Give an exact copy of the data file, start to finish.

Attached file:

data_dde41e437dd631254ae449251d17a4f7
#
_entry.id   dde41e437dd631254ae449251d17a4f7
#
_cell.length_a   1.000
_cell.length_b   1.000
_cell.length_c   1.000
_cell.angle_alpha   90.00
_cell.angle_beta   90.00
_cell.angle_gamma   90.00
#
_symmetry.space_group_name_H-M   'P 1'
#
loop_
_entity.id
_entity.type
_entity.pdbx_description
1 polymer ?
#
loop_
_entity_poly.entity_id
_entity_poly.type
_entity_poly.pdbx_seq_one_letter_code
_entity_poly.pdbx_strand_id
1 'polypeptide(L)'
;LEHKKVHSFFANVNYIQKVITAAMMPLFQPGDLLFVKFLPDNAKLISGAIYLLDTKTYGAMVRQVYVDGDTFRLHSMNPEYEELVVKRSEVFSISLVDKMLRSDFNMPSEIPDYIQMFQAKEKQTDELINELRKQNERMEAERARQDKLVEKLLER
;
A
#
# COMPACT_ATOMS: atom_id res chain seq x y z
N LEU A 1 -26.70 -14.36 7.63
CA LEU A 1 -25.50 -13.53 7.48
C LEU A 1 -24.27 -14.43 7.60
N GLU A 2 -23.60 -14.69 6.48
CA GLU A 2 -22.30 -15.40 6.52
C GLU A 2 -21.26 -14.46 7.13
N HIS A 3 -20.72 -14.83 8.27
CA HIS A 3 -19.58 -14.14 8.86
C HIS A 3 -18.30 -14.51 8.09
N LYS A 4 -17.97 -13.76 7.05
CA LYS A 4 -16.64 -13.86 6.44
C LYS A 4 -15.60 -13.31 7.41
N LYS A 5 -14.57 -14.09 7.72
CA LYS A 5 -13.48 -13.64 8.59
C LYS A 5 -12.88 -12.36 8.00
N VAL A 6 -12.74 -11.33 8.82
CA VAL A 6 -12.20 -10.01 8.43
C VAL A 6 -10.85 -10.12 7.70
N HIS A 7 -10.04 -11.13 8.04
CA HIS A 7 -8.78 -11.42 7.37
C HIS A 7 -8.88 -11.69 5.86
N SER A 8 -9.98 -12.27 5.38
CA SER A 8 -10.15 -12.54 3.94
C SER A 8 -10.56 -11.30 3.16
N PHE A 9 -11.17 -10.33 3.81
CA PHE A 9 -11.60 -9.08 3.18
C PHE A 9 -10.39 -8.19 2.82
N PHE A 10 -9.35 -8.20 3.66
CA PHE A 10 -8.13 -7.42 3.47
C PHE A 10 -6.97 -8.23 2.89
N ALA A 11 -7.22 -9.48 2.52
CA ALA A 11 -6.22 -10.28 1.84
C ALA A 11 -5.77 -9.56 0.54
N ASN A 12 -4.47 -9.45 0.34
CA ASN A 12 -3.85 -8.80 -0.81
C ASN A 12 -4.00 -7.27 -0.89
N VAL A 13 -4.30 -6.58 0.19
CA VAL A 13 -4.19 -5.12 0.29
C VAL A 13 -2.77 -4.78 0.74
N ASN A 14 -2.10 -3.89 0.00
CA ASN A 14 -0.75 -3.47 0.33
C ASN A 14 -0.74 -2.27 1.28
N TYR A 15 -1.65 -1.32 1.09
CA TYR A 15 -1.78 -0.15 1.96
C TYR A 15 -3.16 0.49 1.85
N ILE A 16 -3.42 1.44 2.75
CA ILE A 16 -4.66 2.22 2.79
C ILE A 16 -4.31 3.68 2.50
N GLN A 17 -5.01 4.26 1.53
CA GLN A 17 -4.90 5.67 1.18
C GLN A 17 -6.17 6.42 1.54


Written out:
data_dde41e437dd631254ae449251d17a4f7
#
_entry.id   dde41e437dd631254ae449251d17a4f7
#
_cell.length_a   1.000
_cell.length_b   1.000
_cell.length_c   1.000
_cell.angle_alpha   90.00
_cell.angle_beta   90.00
_cell.angle_gamma   90.00
#
_symmetry.space_group_name_H-M   'P 1'
#
loop_
_entity.id
_entity.type
_entity.pdbx_description
1 polymer ?
#
loop_
_entity_poly.entity_id
_entity_poly.type
_entity_poly.pdbx_seq_one_letter_code
_entity_poly.pdbx_strand_id
1 'polypeptide(L)'
;LEHKKVHSFFANVNYIQKVITAAMMPLFQPGDLLFVKFLPDNAKLISGAIYLLDTKTYGAMVRQVYVDGDTFRLHSMNPEYEELVVKRSEVFSISLVDKMLRSDFNMPSEIPDYIQMFQAKEKQTDELINELRKQNERMEAERARQDKLVEKLLER
;
A
#
# COMPACT_ATOMS: atom_id res chain seq x y z
N LEU A 1 -26.70 -14.36 7.63
CA LEU A 1 -25.50 -13.53 7.48
C LEU A 1 -24.27 -14.43 7.60
N GLU A 2 -23.60 -14.69 6.48
CA GLU A 2 -22.30 -15.40 6.52
C GLU A 2 -21.26 -14.46 7.13
N HIS A 3 -20.72 -14.83 8.27
CA HIS A 3 -19.58 -14.14 8.86
C HIS A 3 -18.30 -14.51 8.09
N LYS A 4 -17.97 -13.76 7.05
CA LYS A 4 -16.64 -13.86 6.44
C LYS A 4 -15.60 -13.31 7.41
N LYS A 5 -14.57 -14.09 7.72
CA LYS A 5 -13.48 -13.64 8.59
C LYS A 5 -12.88 -12.36 8.00
N VAL A 6 -12.74 -11.33 8.82
CA VAL A 6 -12.20 -10.01 8.43
C VAL A 6 -10.85 -10.12 7.70
N HIS A 7 -10.04 -11.13 8.04
CA HIS A 7 -8.78 -11.42 7.37
C HIS A 7 -8.88 -11.69 5.86
N SER A 8 -9.98 -12.27 5.38
CA SER A 8 -10.15 -12.54 3.94
C SER A 8 -10.56 -11.30 3.16
N PHE A 9 -11.17 -10.33 3.81
CA PHE A 9 -11.60 -9.08 3.18
C PHE A 9 -10.39 -8.19 2.82
N PHE A 10 -9.35 -8.20 3.66
CA PHE A 10 -8.13 -7.42 3.47
C PHE A 10 -6.97 -8.23 2.89
N ALA A 11 -7.22 -9.48 2.52
CA ALA A 11 -6.22 -10.28 1.84
C ALA A 11 -5.77 -9.56 0.54
N ASN A 12 -4.47 -9.45 0.34
CA ASN A 12 -3.85 -8.80 -0.81
C ASN A 12 -4.00 -7.27 -0.89
N VAL A 13 -4.30 -6.58 0.19
CA VAL A 13 -4.19 -5.12 0.29
C VAL A 13 -2.77 -4.78 0.74
N ASN A 14 -2.10 -3.89 0.00
CA ASN A 14 -0.75 -3.47 0.33
C ASN A 14 -0.74 -2.27 1.28
N TYR A 15 -1.65 -1.32 1.09
CA TYR A 15 -1.78 -0.15 1.96
C TYR A 15 -3.16 0.49 1.85
N ILE A 16 -3.42 1.44 2.75
CA ILE A 16 -4.66 2.22 2.79
C ILE A 16 -4.31 3.68 2.50
N GLN A 17 -5.01 4.26 1.53
CA GLN A 17 -4.90 5.67 1.18
C GLN A 17 -6.17 6.42 1.54